Material‘s challenges of the PEM Fuel Cell
Review of Membrane (Nafion) Properties
• Chemical Structure
• Proton Conduction Process
• Water Transport and Interface Reactions
7/7/2015
Fuel Cell Fundamentals
20
Chemical structures of some membrane materials
PSSA
poly(styrene-costyrenesulfonic acid)
(PSSA)
Nafion,TM
Membrane C
Dow
PESA
(Polyepoxysuccinic Acid)
,,-Trifluorostyrene grafted onto
poly(tetrafluoro-ethylene) with postsulfonation)
Poly – AMPS
Poly(2-acrylamido2-methylpropane sulfonate)
Nafion Membrane
Chemical Structure
Nafion Membrane
Proton Conduction Process
The water transport through Nafion Membrane
Water flux due to electroosmotic drag (mol/cm2 s) is: Nw, drag = I()/F.
Where: I is the cell current, () is the electroosmotic drag coefficient at a
given state of membrane hydration (=N(H2O)/N(SO3H) and F is the Faraday
constant. This flux acts to dehyddrate the anode side of a cell and to
introduce additional water at the cathode side.
The buildup of water at the cathode (including the product water
from the cathode reaction) is reduced, in turn, by diffusion back down the
resulting water concentration gradient (and by hydraulic permeation of water
in differentially pressurized cells where the cathode is held at higher overall
pressure). The fluxes (mol/cm2 s) brought about by the latter two mechanisms
within the membrane are:
Nw,diff = -D()c/ z,
Nw,hyd = -khyd()P/ z
where D is the diffusion coefficient in the ionomer at water content , c/ z
is a water concentration gradient along the z-direction of membrane thickness,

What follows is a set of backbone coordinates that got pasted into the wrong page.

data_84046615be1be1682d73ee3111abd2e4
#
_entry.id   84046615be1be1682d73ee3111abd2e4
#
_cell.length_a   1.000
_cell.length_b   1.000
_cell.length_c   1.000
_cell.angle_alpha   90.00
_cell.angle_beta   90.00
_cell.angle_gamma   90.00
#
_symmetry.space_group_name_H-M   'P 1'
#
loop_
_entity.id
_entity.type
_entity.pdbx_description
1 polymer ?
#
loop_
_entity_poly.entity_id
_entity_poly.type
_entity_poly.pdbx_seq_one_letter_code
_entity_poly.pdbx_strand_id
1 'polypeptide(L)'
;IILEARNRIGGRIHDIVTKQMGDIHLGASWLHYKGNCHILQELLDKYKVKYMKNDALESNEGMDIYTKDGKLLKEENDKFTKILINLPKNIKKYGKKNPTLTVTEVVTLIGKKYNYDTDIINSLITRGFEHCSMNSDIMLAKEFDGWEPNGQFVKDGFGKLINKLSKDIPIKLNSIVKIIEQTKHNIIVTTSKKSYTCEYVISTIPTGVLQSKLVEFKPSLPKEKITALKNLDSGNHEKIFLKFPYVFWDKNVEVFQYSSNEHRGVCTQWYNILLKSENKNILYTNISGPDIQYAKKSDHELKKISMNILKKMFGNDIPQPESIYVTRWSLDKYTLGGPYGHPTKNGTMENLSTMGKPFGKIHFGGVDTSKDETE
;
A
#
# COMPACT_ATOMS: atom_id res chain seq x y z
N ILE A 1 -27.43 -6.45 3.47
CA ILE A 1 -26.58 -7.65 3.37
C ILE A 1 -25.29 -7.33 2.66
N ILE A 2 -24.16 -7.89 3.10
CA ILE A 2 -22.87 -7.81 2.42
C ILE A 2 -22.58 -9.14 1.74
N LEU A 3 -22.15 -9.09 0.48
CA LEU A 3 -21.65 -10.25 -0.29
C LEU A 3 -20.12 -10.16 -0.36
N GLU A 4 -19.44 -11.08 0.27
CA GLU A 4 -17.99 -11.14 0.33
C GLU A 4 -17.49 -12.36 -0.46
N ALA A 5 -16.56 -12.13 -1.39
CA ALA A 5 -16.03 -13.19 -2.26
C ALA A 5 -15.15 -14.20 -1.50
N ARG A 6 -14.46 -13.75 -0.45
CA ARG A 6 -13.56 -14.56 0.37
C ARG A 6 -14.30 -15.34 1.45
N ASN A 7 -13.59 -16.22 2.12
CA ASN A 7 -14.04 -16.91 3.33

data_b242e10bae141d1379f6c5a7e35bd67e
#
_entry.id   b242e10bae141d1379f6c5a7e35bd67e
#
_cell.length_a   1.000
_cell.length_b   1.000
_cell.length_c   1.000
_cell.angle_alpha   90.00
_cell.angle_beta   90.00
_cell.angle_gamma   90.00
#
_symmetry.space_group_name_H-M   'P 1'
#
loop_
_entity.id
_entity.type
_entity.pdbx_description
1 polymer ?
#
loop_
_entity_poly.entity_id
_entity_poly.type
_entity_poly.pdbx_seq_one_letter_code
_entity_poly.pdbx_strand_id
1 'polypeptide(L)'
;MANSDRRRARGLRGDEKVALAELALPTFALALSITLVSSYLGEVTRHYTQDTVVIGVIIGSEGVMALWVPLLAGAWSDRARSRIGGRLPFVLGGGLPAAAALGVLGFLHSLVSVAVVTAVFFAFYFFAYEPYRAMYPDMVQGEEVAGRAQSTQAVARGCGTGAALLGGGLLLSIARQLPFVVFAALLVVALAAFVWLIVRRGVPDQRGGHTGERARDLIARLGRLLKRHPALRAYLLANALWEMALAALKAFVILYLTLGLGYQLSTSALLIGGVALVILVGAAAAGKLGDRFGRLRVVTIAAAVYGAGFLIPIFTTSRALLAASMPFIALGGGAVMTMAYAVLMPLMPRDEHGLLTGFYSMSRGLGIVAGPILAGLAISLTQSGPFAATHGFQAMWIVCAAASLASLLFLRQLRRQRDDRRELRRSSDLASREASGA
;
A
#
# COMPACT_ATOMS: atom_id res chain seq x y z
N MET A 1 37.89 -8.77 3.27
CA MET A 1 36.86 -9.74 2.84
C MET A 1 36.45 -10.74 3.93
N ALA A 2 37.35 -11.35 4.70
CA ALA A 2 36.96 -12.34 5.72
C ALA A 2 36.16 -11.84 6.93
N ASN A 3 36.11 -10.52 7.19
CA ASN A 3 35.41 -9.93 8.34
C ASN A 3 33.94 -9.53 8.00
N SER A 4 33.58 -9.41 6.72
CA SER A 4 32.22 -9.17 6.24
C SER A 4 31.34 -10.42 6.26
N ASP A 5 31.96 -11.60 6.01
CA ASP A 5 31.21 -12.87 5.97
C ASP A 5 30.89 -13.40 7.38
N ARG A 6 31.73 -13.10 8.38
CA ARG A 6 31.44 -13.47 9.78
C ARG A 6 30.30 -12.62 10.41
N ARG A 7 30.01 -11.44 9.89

khyd is the hydraulic permeability of the membrane, and P/ z is a pressure
gradient along z.
The water transport through Nafion Membrane
Many techniques have been introduced to prevent the dehydration of the anode (including the introduction
of liquid water into the anode and/or cathode, etc. – which, however, can lead to “flooding” problems that
inhibit mass transfer).
However, the overall question of “water management,” including the issue of drag as a central component,
has been solved to a very significant extent by the application of sufficiently thin PFSA membranes (<100
µm thick) in PEFCs, combined with humidification of the anode fuel gas stream.
An example of a development specifically enabling this to an extreme degree is the developmental composite
membrane introduced W. L. Gore that provides usable mechanical properties for very thin (20 µm and less)
perfluorinated membranes with high protonic conductivity.
Water Transport (& Interface Reactions)
in Nafion Membrane of the PEM Fuel Cell
Material‘s challenges of the SOFC
Solid Oxide Fuel Cell
SOFC
Air side = cathode: High oxygen partial pressure
O2
H2 + 1/2O2 D H2O
conductance   
H2
1
d
H 2O
Fuel side= anode: H2 + H2O= low oxygen partial pressure
Electromotive Force (EMF)
SOFC
Chemical Reactions in 2 separated compartements:
- Cathode (Oxidation): ½O2 + 2e- D O22- Anode (Reduction): H2 + O D H2O + 2e
G = Free Enthalpie
z = number of charge carriers
F = Faraday Constant